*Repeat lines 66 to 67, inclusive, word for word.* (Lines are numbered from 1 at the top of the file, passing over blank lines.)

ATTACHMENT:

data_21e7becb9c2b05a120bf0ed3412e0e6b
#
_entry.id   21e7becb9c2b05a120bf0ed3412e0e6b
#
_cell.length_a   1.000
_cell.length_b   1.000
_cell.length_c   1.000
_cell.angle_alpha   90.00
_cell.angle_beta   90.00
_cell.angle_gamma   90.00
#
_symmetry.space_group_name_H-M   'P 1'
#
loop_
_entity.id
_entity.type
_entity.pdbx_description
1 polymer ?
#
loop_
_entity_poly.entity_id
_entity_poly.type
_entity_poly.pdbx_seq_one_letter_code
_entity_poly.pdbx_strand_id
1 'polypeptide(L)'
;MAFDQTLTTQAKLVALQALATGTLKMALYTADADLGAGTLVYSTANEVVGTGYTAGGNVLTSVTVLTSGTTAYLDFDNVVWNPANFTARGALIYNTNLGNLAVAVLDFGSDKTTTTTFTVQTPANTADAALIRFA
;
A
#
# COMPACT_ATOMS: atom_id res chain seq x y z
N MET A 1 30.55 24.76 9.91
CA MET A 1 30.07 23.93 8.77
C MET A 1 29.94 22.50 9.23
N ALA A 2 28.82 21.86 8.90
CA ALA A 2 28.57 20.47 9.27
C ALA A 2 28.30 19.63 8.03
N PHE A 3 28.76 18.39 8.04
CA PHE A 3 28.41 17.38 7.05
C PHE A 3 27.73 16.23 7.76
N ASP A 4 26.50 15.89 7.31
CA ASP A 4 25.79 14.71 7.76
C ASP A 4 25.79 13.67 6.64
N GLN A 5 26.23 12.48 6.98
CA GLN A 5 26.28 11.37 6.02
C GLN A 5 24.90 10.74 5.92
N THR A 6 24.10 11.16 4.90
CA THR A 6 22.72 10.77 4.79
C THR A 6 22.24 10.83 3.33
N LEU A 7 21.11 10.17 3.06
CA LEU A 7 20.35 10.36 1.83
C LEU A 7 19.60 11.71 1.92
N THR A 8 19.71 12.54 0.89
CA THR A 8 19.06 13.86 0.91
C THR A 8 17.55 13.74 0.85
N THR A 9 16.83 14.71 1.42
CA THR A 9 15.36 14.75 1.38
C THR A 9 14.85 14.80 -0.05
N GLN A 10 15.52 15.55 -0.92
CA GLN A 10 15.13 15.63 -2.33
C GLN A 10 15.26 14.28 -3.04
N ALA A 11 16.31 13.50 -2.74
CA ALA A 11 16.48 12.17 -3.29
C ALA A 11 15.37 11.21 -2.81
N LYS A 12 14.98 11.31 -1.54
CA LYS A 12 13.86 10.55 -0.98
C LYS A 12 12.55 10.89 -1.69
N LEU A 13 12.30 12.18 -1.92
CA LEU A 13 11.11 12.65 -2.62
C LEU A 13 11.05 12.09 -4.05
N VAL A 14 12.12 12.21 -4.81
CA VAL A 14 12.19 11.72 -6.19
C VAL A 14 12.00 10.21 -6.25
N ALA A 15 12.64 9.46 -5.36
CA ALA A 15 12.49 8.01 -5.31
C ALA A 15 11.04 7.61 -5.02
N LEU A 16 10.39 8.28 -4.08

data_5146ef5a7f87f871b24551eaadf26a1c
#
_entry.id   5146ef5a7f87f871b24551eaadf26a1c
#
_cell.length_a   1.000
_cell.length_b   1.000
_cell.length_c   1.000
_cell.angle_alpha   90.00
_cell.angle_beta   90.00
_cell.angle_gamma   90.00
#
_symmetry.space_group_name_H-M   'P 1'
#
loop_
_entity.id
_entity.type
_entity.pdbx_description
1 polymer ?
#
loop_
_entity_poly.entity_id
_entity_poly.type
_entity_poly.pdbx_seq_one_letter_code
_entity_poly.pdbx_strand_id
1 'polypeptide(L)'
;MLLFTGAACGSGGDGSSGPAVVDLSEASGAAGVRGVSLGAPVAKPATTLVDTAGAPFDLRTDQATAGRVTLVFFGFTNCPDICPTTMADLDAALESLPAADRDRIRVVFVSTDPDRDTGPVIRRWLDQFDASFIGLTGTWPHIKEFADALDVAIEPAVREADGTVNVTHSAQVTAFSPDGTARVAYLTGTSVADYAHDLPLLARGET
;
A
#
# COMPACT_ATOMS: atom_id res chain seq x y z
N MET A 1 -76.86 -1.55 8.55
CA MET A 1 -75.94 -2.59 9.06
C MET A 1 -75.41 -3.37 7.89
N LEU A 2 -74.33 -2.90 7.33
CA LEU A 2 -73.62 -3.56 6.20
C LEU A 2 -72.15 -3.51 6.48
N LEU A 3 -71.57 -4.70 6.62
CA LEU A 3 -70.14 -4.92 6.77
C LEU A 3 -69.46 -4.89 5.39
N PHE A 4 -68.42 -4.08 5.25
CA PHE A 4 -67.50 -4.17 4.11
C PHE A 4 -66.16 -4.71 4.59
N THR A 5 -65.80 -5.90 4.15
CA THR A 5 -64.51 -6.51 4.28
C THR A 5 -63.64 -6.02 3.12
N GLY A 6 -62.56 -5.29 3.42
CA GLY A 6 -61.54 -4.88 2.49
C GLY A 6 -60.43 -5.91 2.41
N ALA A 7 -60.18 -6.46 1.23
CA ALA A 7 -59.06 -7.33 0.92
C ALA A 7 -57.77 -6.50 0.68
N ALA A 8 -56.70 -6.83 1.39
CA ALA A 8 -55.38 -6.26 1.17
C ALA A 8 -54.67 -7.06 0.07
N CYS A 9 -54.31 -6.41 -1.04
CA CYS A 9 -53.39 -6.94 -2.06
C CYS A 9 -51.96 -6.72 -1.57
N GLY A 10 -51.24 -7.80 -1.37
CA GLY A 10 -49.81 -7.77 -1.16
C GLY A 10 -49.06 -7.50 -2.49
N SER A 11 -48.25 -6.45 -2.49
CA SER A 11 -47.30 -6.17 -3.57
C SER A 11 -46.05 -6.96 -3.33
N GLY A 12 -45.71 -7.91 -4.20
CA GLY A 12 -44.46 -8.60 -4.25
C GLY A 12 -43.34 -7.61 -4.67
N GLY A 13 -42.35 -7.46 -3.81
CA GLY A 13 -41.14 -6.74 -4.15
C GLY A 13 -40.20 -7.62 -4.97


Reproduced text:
C LYS A 12 12.55 10.89 -1.69
N LEU A 13 12.30 12.18 -1.92